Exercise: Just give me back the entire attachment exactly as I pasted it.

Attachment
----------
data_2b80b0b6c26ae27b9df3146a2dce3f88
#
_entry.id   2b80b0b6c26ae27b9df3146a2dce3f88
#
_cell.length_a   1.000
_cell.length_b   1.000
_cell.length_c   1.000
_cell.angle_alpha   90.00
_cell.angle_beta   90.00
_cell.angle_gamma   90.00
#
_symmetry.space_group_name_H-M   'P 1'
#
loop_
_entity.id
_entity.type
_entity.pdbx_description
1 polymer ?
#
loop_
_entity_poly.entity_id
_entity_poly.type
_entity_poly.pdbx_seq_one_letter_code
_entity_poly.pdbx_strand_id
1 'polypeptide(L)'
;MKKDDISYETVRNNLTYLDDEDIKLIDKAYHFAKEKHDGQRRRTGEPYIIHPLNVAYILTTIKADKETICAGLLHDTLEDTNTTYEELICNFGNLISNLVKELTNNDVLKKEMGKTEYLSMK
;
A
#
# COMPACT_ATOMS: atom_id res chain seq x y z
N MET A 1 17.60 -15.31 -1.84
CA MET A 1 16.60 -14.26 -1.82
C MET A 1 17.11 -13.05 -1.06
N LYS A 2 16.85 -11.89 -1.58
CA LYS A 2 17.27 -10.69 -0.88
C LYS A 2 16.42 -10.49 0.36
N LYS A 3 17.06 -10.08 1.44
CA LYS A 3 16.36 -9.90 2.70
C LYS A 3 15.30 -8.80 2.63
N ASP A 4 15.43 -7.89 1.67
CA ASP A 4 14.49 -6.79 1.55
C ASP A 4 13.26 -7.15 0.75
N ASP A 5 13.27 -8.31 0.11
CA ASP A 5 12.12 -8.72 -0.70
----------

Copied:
data_2b80b0b6c26ae27b9df3146a2dce3f88
#
_entry.id   2b80b0b6c26ae27b9df3146a2dce3f88
#
_cell.length_a   1.000
_cell.length_b   1.000
_cell.length_c   1.000
_cell.angle_alpha   90.00
_cell.angle_beta   90.00
_cell.angle_gamma   90.00
#
_symmetry.space_group_name_H-M   'P 1'
#
loop_
_entity.id
_entity.type
_entity.pdbx_description
1 polymer ?
#
loop_
_entity_poly.entity_id
_entity_poly.type
_entity_poly.pdbx_seq_one_letter_code
_entity_poly.pdbx_strand_id
1 'polypeptide(L)'
;MKKDDISYETVRNNLTYLDDEDIKLIDKAYHFAKEKHDGQRRRTGEPYIIHPLNVAYILTTIKADKETICAGLLHDTLEDTNTTYEELICNFGNLISNLVKELTNNDVLKKEMGKTEYLSMK
;
A
#
# COMPACT_ATOMS: atom_id res chain seq x y z
N MET A 1 17.60 -15.31 -1.84
CA MET A 1 16.60 -14.26 -1.82
C MET A 1 17.11 -13.05 -1.06
N LYS A 2 16.85 -11.89 -1.58
CA LYS A 2 17.27 -10.69 -0.88
C LYS A 2 16.42 -10.49 0.36
N LYS A 3 17.06 -10.08 1.44
CA LYS A 3 16.36 -9.90 2.70
C LYS A 3 15.30 -8.80 2.63
N ASP A 4 15.43 -7.89 1.67
CA ASP A 4 14.49 -6.79 1.55
C ASP A 4 13.26 -7.15 0.75
N ASP A 5 13.27 -8.31 0.11
CA ASP A 5 12.12 -8.72 -0.70